The Rilke post from earlier got me thinking about the first poem I ever memorized.
Obviously, nursery rhymes were first, and then songs like Jesus Loves Me. Then, when I started school, My Country Tis of Thee, America the Beautiful, The Star-Spangled Banner, Simple Gifts.
In fourth grade we had to memorize and recite poems, so of course we all asked if we could do Top 40. Someone beat me to We Didn’t Start the Fire (I memorized it anyway…we all did), so I did Another Day in Paradise by Phil Collins. The song really affected me. Years later, I’d find myself working street-level with the homeless populations of the Lehigh Valley. What had seemed like a very 80s problem has gotten so much worse.
The first sort of classic poem I ever memorized was To Althea From Prison by Lovelace, the cavalier. It’s very famous, especially for this line:
Stone Walls do not a Prison make, Nor Iron bars a Cage;
but the ones that really got me were
When (like committed linnets) I With shriller throat shall sing The sweetness, Mercy, Majesty, And glories of my King; When I shall voice aloud how good He is, how Great should be, Enlargèd Winds, that curl the Flood, Know no such Liberty.
When I lie tangled in her hair, And fettered to her eye, The Gods that wanton in the Air, Know no such Liberty.
I was 15, so yeah. Killed me. Still does.
It strikes me now that “Slide Away” by Oasis, which I also discovered around that time, is a cavalier poem from the Council Estates. I love it so much.
The discussion on the “A Few More Things Your Kids Won’t Do, Generation X” post inspired me to follow up on a project I started a few years ago. Everyone gets those Nick Hornby-inspired Facebook memes (“15 Albums That Changed Your Life”), and as much as we identify with certain collections of songs our favorite artists put out at pivotal (I am “What’s The Story (Morning Glory?)” in case you were wondering), I think an inventory of radio singles is a much better sampling. First of all, there are more of them, and radio singles are more accessible sooner than the esoterica of record stores. (Speaking of which, I’m pretty sure we stilled called them record stores well after they stopped selling vinyl records…but that’s a whole other esoteric discussion.) So, your life in radio singles. What would it look like?
They have to be singles that you remember the release of, either on the radio or on television.
They must evoke a person, time, place or way of being whenever you hear them.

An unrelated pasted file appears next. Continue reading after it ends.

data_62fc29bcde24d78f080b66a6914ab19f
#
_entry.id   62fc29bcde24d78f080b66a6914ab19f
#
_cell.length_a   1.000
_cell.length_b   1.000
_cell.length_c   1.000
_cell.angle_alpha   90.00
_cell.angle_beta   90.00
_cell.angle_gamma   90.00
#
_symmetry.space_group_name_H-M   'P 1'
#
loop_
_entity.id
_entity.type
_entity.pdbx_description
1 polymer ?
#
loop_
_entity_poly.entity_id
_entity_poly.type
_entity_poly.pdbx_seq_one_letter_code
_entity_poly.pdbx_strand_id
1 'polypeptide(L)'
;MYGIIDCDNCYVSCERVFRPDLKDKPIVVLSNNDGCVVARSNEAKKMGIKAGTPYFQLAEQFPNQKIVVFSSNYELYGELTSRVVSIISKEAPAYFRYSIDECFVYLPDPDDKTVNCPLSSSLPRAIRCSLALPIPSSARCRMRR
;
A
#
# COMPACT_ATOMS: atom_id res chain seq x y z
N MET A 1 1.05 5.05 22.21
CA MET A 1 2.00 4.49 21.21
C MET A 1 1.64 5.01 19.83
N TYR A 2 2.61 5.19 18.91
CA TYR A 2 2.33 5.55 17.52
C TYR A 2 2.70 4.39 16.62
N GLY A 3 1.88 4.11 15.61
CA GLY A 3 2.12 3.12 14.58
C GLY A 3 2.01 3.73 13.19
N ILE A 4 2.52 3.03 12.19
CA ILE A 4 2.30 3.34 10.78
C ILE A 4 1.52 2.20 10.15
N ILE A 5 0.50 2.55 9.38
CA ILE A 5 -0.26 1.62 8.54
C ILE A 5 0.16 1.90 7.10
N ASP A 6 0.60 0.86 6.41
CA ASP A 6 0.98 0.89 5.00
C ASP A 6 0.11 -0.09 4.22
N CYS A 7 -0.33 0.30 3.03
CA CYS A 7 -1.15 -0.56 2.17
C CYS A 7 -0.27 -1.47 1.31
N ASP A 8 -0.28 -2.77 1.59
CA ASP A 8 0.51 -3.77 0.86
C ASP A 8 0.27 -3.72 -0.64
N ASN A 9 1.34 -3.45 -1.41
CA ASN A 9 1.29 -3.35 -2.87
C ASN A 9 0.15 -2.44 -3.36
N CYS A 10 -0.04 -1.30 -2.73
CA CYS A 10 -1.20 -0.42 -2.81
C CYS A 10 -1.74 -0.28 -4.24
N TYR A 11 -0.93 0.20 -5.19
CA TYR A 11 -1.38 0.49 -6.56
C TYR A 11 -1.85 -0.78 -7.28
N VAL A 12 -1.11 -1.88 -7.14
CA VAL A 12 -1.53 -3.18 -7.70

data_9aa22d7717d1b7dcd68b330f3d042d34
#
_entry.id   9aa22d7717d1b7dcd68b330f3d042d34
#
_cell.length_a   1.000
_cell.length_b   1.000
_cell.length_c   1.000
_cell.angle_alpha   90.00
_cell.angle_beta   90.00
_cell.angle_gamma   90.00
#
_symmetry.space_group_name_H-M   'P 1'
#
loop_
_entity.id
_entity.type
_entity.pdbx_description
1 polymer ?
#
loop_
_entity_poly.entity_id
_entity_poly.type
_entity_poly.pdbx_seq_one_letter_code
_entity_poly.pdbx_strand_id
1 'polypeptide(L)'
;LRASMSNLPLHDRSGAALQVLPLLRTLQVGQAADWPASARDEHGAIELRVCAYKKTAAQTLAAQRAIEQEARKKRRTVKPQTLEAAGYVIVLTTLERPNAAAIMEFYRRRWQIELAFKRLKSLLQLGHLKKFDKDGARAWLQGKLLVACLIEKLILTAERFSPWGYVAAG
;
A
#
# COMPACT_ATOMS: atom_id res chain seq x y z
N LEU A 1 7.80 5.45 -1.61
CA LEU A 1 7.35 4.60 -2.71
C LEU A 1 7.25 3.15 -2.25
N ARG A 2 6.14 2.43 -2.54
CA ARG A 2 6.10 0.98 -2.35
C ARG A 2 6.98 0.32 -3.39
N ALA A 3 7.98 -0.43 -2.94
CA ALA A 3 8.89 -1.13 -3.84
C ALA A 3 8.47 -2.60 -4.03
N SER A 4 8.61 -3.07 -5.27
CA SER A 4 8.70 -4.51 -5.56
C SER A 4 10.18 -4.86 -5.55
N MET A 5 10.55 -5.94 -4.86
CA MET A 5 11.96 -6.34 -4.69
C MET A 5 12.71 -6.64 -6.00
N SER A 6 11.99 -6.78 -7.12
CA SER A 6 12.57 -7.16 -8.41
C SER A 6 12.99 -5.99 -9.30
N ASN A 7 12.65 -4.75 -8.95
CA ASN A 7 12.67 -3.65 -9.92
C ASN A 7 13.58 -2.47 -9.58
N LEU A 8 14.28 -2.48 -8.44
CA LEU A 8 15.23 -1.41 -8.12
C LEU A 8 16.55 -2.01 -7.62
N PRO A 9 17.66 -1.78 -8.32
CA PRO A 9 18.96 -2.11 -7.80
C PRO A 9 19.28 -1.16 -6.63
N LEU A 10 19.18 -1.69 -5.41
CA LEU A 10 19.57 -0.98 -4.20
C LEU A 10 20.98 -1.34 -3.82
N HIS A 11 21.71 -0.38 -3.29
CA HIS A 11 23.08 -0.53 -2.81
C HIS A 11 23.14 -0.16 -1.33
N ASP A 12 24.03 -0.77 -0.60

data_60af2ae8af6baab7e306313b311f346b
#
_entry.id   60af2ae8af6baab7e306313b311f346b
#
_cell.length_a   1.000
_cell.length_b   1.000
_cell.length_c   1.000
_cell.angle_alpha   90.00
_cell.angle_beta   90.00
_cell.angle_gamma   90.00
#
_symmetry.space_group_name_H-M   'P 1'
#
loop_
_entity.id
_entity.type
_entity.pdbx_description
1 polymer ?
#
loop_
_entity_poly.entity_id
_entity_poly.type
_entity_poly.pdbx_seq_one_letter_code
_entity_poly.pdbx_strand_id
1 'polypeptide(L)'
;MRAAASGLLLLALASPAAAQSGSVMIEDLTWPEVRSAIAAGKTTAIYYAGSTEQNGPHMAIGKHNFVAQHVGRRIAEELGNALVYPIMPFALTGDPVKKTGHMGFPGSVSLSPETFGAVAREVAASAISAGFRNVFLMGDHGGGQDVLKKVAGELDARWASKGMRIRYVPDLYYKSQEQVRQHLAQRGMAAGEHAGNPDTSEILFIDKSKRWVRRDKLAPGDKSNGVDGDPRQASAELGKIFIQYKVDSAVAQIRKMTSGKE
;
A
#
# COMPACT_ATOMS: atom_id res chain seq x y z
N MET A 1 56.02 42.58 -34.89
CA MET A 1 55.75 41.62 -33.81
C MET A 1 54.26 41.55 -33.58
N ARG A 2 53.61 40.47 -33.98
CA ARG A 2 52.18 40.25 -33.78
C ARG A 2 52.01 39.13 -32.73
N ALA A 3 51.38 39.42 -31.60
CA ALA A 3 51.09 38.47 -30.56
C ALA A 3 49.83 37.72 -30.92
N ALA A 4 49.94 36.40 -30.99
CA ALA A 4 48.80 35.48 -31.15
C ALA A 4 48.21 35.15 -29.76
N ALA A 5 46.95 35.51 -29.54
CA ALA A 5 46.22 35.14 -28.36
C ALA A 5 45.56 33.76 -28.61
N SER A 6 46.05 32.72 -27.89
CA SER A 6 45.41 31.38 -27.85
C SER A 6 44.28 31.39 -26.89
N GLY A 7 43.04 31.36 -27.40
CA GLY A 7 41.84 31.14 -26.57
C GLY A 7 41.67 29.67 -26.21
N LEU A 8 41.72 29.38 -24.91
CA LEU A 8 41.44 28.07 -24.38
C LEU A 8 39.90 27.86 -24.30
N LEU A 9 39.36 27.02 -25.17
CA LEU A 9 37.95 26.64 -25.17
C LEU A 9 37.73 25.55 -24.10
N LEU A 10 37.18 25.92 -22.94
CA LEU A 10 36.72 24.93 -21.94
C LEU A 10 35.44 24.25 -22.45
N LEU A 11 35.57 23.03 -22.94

You must list them chronologically, or as Rob from High Fidelity has it, autobiographical.
1. “An Innocent Man” by Billy Joel, 1983.
2. “Uptown Girl” by Billy Joel, 1983.
3. “Gloria” by Laura Branigan, 1983.
4. “The Longest Time” by Billy Joel, 1984.
*1, 2, and 4: I listened to this album all the time in the basement with my dad in the house we lived in when I was born. We had a silver analog stereo, and I remember wondering where the songs and singers went when they faded out. We watched cartoons, practiced spelling, reading, and boxing and listened to Billy Joel. I danced and jumped to the doo-wop grooves of this album and made the record to skip. This would directly lead to the need for digital audio in the Cocca household. 3: I remember seeing this performed on one of those awesome pop shows.
5. “Take On Me” by A-ha, 1984. One of the first music videos I ever saw. It was a cartoon. And it was perfect.
6. “Born In The USA” by Bruce Springsteen, 1984. My dad had this one too. I remember singing the chorus as loud as I could in my room.
7. “Ghostbusters” by Ray Parker, Jr., 1984. If you were a kid in the 80s with any access to a radio, you loved this song. I had a Ghostbusters mirror from a fair in my room. It fell off the wall and broke, probably because I was dancing too enthusiastically to “Ghostbusters” by Ray Parker, Jr.
Speaking of. 8.”Dancing On the Ceiling” by Lionel Richie, 1986. Dancing. On. The. Ceiling! I remember this in conjunction with being at my cousins’ house and seeing the Latter Day Saints commercial where the little boy takes a groceries to his lonely neighbor.
9. “You Can Call Me Al” by Paul Simon, 1986. Another one I remember because of the video. And the trombone.
10. “True Blue” by Madonna, 1986. Walking around my grandma’s development and singing it to show my older cousins that I knew a Madonna song.
11. “Luka” by Suzanne Vega, 1987. The 80’s could be effing scary.
12. “(You Gotta) Fight For Your Right (To Party!)” by the Beastie Boys, 1987. I was licensed to spill.
13. “Superstitious” by Europe, 1988. Because I decided I should start watching MTV and have a favorite hairband. I was 8.
14. “Kokomo” by the Beach Boys, 1988. Cocktail and Uncle Jesse were everywhere that year. Elementary school music class “bring your favorite tape to school day” was no exception. What a cool song. Hard to believe Mike everlovin’ Love wrote it without Brian.
15. “Make Me Lose Control” by Eric Carmen, 1988. My sister was 3 and LOVED this song.
16. “Parents Just Don’t Understand” by DJ Jazzy Jeff & The Fresh Prince, 1988. The first rap song I can really remember.